Innovations In Education: Supporting Charter School Excellence Through Quality Authorizing
June 2007
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Ferris State University

Authorizer Profile: Selected Characteristics (as of 2005–06 school year)

First year of operation Number of staff Total number of schools Number of students Total number of school closures
1998 6 16 6,863 1

Michigan State Charter Law: / mileg.aspx?page=getobject& objectname=mcl-380501 &queryid=18059774 &highlight=public%20AND%20school%20AND%20academy

In Michigan, local districts, intermediate school districts,* community colleges, and state universities are all eligible to authorize charter schools. But only state universities can authorize schools anywhere in the state. The others only can authorize schools in their own geographic area. State universities have been the most active authorizers in Michigan, and among these, Ferris State University (FSU) has been one of the most active and effective authorizers.

Teacher unions are very powerful in Michigan, a historically pro-labor state, and typically oppose charter schools. This powerful opposition has created anti-charter sentiment among many school boards and in many communities, where charter schools are seen as a threat to district schools. Statewide authorizers, such as FSU, are typically more willing to open charter schools than local districts, irrespective of politics.

FSU has an enormous stake in the success of its charter schools. As a state university with mostly in-state students, its own success depends greatly upon the academic and personal growth of Michigan's K–12 students. The university's efforts are also very visible and answer to several types of constituents—the governor, investors, alumni, and the academic community. The university's interest also is tied to its own academic reputation and financial security.

FSU's charter schools office seeks to improve education options for students in urban and rural communities throughout Michigan. They meet this goal by authorizing high-quality charter schools across the state that offer a quality education option where the traditional schools have failed.

FSU's charter office is accountable ultimately to the university's board of trustees, which has the final say on all decisions about charter approval, renewal, and closure. Current board members are primarily pro-charter and generally have acted based upon the recommendations of the FSU charter office's staff. The board does not set policy or guide the office's mission, but rather ensures that no charter school poses a serious risk to its own students' safety or to the university's reputation as a high-quality authorizer. Policies and mission are left to the office staff to determine.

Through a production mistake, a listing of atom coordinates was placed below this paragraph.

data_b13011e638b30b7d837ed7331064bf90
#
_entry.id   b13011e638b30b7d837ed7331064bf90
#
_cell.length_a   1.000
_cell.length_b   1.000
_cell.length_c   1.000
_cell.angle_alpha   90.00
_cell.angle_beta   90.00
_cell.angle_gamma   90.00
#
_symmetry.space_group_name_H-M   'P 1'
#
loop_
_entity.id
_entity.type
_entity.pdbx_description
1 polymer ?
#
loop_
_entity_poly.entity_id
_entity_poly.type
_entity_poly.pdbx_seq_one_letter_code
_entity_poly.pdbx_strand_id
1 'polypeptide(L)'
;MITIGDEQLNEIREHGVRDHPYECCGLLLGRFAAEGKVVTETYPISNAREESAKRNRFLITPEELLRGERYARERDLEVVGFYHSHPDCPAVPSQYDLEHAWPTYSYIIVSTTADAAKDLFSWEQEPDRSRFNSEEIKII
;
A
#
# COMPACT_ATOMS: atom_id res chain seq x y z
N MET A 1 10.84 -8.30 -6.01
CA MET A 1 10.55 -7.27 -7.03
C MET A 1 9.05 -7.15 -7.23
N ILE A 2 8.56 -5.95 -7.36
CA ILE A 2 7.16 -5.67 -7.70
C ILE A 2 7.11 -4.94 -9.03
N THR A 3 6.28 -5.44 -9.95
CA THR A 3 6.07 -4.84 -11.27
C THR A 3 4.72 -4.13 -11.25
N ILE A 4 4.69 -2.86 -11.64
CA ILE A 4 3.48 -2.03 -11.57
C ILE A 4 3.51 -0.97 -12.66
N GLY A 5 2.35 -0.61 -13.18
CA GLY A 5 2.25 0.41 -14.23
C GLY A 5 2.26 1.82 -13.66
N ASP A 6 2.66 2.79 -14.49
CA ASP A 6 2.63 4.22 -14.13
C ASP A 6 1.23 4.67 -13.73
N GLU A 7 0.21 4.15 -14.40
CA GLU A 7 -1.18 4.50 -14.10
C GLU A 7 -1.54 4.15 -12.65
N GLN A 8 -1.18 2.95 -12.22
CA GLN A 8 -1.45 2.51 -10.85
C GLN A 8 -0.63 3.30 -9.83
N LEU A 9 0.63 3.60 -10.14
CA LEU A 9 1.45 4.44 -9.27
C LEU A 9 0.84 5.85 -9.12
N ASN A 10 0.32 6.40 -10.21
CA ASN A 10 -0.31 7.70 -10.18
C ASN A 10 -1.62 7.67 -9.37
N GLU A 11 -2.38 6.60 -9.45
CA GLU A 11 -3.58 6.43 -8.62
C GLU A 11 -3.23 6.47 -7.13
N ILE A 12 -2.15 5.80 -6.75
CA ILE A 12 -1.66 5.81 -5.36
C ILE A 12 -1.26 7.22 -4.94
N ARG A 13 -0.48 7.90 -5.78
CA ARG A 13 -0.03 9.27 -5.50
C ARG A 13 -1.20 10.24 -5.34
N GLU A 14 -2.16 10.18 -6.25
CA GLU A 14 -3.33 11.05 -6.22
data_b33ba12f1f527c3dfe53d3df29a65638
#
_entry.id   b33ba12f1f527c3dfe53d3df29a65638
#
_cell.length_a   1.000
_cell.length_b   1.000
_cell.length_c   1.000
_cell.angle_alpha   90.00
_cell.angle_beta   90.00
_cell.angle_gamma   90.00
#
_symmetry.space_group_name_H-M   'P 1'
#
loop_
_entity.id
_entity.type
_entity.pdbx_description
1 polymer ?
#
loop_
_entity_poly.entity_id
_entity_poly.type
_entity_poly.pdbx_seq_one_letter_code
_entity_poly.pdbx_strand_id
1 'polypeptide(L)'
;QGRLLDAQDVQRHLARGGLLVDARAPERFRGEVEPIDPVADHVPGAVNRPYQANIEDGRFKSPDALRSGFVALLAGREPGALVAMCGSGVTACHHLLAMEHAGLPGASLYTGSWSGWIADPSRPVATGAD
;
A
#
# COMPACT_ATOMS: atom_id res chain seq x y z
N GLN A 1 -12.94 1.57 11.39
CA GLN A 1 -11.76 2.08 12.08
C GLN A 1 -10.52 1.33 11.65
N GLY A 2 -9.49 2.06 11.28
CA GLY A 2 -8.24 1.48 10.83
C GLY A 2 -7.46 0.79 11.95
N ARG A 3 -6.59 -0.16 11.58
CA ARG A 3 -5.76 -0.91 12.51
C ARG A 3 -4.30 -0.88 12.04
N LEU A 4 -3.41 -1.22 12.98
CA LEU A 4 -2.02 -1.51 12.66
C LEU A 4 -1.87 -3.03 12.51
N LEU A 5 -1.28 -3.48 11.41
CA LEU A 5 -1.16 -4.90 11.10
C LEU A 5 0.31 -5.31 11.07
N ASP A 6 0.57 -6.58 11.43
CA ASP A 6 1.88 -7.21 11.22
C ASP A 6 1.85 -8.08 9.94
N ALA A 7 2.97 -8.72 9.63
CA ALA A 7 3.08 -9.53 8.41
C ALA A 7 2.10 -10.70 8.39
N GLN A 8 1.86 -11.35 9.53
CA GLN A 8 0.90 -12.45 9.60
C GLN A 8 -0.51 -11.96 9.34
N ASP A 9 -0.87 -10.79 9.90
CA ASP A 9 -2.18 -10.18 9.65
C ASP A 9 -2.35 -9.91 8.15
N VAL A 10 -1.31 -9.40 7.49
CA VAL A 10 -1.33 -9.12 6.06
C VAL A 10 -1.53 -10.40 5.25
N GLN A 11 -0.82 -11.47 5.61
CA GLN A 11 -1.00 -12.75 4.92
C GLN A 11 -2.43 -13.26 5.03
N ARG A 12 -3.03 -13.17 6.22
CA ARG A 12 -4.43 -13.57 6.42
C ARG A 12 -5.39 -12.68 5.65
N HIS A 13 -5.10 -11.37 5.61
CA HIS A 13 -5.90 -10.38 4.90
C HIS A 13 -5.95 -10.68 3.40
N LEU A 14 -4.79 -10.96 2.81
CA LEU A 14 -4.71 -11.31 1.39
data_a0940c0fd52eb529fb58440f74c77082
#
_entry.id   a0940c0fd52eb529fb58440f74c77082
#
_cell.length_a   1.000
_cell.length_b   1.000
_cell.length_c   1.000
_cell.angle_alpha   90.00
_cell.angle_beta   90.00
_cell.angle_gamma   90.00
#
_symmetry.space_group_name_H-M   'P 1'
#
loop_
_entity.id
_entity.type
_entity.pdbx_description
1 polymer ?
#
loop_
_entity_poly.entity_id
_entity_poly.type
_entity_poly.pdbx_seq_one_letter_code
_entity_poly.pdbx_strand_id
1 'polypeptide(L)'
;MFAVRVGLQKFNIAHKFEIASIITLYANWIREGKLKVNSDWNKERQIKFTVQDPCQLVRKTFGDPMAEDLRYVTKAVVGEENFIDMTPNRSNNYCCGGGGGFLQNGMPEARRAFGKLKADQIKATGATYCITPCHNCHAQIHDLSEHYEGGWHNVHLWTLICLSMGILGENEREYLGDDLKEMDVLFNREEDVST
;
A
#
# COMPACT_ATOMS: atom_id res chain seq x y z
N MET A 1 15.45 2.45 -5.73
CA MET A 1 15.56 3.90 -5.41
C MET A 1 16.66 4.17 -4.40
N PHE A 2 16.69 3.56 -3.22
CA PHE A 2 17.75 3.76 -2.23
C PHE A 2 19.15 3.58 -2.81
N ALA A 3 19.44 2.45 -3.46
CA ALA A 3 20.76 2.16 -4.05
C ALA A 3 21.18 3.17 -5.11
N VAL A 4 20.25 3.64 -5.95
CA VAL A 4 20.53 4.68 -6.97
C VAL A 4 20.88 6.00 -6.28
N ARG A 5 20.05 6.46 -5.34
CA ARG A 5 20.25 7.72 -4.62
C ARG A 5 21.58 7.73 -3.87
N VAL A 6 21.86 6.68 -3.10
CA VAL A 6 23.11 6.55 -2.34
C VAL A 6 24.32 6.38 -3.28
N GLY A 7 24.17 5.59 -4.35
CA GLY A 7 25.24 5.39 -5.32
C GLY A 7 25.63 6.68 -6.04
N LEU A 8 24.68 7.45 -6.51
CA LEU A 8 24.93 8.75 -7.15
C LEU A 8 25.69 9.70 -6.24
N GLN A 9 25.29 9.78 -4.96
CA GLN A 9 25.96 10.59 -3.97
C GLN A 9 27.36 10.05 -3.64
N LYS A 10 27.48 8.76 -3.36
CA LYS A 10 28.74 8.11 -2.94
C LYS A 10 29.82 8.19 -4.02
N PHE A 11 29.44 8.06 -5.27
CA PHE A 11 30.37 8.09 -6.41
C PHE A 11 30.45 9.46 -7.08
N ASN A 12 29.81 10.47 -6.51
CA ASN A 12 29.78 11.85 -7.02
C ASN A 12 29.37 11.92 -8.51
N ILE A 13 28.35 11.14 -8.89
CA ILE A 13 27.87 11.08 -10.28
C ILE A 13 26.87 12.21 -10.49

Staff members report that their level of resources is sufficient. The office receives all of its funding from a 3 percent fee assessed from each charter school, but the office’s facility is subsidized by the university. FSU is able to return almost a full 1 percent of its funding to the schools in the form of incentives, grants, technology (such as software), and cash awards. Michigan has high perpupil funding for charters, which ensures that authorizers have better than ordinary financial resources from their withholding of a percentage of these funds. FSU currently requires no sources of funding outside of the 3-percent fee.

FSU collaborates with several other university authorizers in Michigan. For example, FSU has partnered with Central Michigan University to track student performance data and develop a compliance software program that it likely could not have developed on its own. The combined effort also allowed both organizations greater influence with the Michigan Department of Education in regard to gaining access to student scores on the Michigan Educational Assessment Program (MEAP) statewide tests. These authorizers also share best practices with each other.

FSU also depends on the Michigan Council of Charter School Authorizers, the Michigan Association of Public School Academies, the National Charter Schools Institute (based in Michigan), and the National Association of Charter School Authorizers for perspectives about the areas in which FSU is excelling or is in need of improvement and for resources that FSU has used to improve its authorizing practices.

FSU is not engaged in active recruitment, but has found most of its charter applicants as a result of FSU's visibility within statewide organizations that support charter schools. FSU has a reputation among charter operators and authorizers as being "tough but fair," in the words of FSU's charter office's former director Jimmie Rodgers, meaning that it holds its schools to stringent standards but provides them the best support they can for meeting those standards. FSU's reputation and visibility in the state have meant that FSU has not had to do much recruitment to find charter applicants.